New food technologies yet to be embraced by consumers

Posted by Daniel Palmer on 27th March 2009

People remain cautious about the emergence of new food technologies according to a review of existing research, published by the UK’s Food Standards Agency.The report, which looks at research since 1999, brings together knowledge from the UK and beyond, on public opinion about up-and-coming food technologies, such as nanotechnologies and cloning.

According to the research, GM and animal cloning remain the areas of most concern for people. However, the review also showed that food technologies tended not to be a burning issue for the vast majority of people and often did not generate strong opinions.

In contrast, functional foods provided the least concern for consumers.

“Our top priority is to ensure the food on the shelves is as safe as it possibly can be, but we also need to be aware of how people feel about new technologies,” Clair Baynton, Head of Novel Foods, Additives and Supplements at the Agency, said. “Because so little tends to be known about emerging food technologies, attitudes towards them are frequently driven by emotions rather than facts. Understandably, people are wary when they’re not sure about the benefits and risks.”

The research looked at public opinion regarding a number of new technologies, with differing results:

* nanotechnologies – awareness is relatively low, but there is some skepticism regarding their use in food. Nanotechnologies in packaging were more warmly received. Women were found to be more skeptical.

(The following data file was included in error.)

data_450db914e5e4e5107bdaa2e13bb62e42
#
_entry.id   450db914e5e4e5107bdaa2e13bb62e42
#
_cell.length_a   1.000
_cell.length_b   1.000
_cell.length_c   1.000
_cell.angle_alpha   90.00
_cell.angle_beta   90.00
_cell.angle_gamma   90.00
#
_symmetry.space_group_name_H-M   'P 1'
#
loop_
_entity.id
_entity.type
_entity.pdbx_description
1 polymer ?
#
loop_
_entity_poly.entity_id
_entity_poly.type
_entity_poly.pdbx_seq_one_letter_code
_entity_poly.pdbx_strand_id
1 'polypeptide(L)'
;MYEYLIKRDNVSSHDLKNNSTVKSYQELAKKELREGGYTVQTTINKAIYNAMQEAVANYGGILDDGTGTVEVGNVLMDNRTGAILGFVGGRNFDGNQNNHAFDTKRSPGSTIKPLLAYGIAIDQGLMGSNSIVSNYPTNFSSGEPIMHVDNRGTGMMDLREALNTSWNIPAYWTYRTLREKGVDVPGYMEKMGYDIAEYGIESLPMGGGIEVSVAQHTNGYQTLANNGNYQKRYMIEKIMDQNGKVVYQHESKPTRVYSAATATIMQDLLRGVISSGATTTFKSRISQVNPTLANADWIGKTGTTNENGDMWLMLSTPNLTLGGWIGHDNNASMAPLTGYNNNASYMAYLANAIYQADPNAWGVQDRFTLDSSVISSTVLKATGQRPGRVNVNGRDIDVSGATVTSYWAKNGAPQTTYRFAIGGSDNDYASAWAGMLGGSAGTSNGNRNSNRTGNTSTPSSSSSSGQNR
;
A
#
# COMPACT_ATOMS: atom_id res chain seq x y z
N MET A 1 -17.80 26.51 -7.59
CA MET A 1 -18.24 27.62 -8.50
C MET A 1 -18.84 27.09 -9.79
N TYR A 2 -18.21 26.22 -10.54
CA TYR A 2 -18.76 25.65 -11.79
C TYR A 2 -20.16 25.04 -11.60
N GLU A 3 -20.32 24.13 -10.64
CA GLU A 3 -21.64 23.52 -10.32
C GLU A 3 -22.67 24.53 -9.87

* functional foods – There are many people cynical about their benefits but attitudes are quite positive as people see them as low risk. Naturally occurring combinations are preferred. Women and older people are more likely to have positive attitudes.
* synthetic biology – Not enough research has been carried out to get an accurate view on the consumer perception.
* GM food and crops – Not a front-of-mind concern for most but risks still outweigh benefits for the majority. Government and industry are not trusted as relaible sources of information.
* cloning – Awareness is high but understanding is limited. Consumers are not convinced about the safety of cloning and believe big business will prove the main beneficiaries.
* irradiation – Public perception is typically negative, although more research needs to be carried out
* novel food processes – People are quite suspicious but first-hand experience and information about the processing method can alleviate some concerns. Women and older people